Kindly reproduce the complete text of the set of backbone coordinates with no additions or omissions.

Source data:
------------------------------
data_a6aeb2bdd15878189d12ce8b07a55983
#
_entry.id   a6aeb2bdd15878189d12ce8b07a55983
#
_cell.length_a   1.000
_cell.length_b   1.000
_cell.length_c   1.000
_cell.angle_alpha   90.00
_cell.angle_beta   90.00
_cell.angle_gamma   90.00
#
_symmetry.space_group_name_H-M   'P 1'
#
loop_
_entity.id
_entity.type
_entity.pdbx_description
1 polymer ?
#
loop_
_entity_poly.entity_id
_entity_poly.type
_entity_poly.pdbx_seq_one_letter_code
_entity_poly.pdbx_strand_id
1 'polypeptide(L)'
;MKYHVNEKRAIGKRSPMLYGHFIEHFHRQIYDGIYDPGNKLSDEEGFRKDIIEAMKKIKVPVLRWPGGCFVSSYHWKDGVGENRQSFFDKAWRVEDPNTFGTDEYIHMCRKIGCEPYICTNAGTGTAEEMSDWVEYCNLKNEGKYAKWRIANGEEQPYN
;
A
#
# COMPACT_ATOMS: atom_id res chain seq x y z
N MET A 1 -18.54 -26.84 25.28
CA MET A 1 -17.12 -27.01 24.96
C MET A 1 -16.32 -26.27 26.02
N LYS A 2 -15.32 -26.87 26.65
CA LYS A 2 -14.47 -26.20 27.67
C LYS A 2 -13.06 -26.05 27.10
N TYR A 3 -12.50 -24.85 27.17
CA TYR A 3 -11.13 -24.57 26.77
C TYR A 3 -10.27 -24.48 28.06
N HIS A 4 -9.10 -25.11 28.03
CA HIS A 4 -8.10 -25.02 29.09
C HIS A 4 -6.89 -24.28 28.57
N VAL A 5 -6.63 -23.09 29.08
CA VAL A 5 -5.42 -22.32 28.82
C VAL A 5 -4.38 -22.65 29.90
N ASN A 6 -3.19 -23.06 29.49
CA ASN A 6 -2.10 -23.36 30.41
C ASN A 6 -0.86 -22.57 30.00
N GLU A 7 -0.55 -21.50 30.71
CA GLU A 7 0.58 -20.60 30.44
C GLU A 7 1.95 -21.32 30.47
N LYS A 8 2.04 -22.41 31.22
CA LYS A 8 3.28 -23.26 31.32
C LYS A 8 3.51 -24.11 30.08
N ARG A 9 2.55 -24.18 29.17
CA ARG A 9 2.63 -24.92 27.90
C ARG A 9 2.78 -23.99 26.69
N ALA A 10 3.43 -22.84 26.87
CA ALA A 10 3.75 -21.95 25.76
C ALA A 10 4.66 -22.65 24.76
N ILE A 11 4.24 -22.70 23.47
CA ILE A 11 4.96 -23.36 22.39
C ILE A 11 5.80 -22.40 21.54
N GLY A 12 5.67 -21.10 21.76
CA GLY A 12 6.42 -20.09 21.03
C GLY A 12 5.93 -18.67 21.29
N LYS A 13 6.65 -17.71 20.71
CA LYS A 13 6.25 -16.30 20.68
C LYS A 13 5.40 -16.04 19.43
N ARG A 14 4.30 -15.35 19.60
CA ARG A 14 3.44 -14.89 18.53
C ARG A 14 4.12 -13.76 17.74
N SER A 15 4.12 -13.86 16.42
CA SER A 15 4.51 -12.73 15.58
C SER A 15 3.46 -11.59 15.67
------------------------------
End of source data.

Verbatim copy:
data_a6aeb2bdd15878189d12ce8b07a55983
#
_entry.id   a6aeb2bdd15878189d12ce8b07a55983
#
_cell.length_a   1.000
_cell.length_b   1.000
_cell.length_c   1.000
_cell.angle_alpha   90.00
_cell.angle_beta   90.00
_cell.angle_gamma   90.00
#
_symmetry.space_group_name_H-M   'P 1'
#
loop_
_entity.id
_entity.type
_entity.pdbx_description
1 polymer ?
#
loop_
_entity_poly.entity_id
_entity_poly.type
_entity_poly.pdbx_seq_one_letter_code
_entity_poly.pdbx_strand_id
1 'polypeptide(L)'
;MKYHVNEKRAIGKRSPMLYGHFIEHFHRQIYDGIYDPGNKLSDEEGFRKDIIEAMKKIKVPVLRWPGGCFVSSYHWKDGVGENRQSFFDKAWRVEDPNTFGTDEYIHMCRKIGCEPYICTNAGTGTAEEMSDWVEYCNLKNEGKYAKWRIANGEEQPYN
;
A
#
# COMPACT_ATOMS: atom_id res chain seq x y z
N MET A 1 -18.54 -26.84 25.28
CA MET A 1 -17.12 -27.01 24.96
C MET A 1 -16.32 -26.27 26.02
N LYS A 2 -15.32 -26.87 26.65
CA LYS A 2 -14.47 -26.20 27.67
C LYS A 2 -13.06 -26.05 27.10
N TYR A 3 -12.50 -24.85 27.17
CA TYR A 3 -11.13 -24.57 26.77
C TYR A 3 -10.27 -24.48 28.06
N HIS A 4 -9.10 -25.11 28.03
CA HIS A 4 -8.10 -25.02 29.09
C HIS A 4 -6.89 -24.28 28.57
N VAL A 5 -6.63 -23.09 29.08
CA VAL A 5 -5.42 -22.32 28.82
C VAL A 5 -4.38 -22.65 29.90
N ASN A 6 -3.19 -23.06 29.49
CA ASN A 6 -2.10 -23.36 30.41
C ASN A 6 -0.86 -22.57 30.00
N GLU A 7 -0.55 -21.50 30.71
CA GLU A 7 0.58 -20.60 30.44
C GLU A 7 1.95 -21.32 30.47
N LYS A 8 2.04 -22.41 31.22
CA LYS A 8 3.28 -23.26 31.32
C LYS A 8 3.51 -24.11 30.08
N ARG A 9 2.55 -24.18 29.17
CA ARG A 9 2.63 -24.92 27.90
C ARG A 9 2.78 -23.99 26.69
N ALA A 10 3.43 -22.84 26.87
CA ALA A 10 3.75 -21.95 25.76
C ALA A 10 4.66 -22.65 24.76
N ILE A 11 4.24 -22.70 23.47
CA ILE A 11 4.96 -23.36 22.39
C ILE A 11 5.80 -22.40 21.54
N GLY A 12 5.67 -21.10 21.76
CA GLY A 12 6.42 -20.09 21.03
C GLY A 12 5.93 -18.67 21.29
N LYS A 13 6.65 -17.71 20.71
CA LYS A 13 6.25 -16.30 20.68
C LYS A 13 5.40 -16.04 19.43
N ARG A 14 4.30 -15.35 19.60
CA ARG A 14 3.44 -14.89 18.53
C ARG A 14 4.12 -13.76 17.74
N SER A 15 4.12 -13.86 16.42
CA SER A 15 4.51 -12.73 15.58
C SER A 15 3.46 -11.59 15.67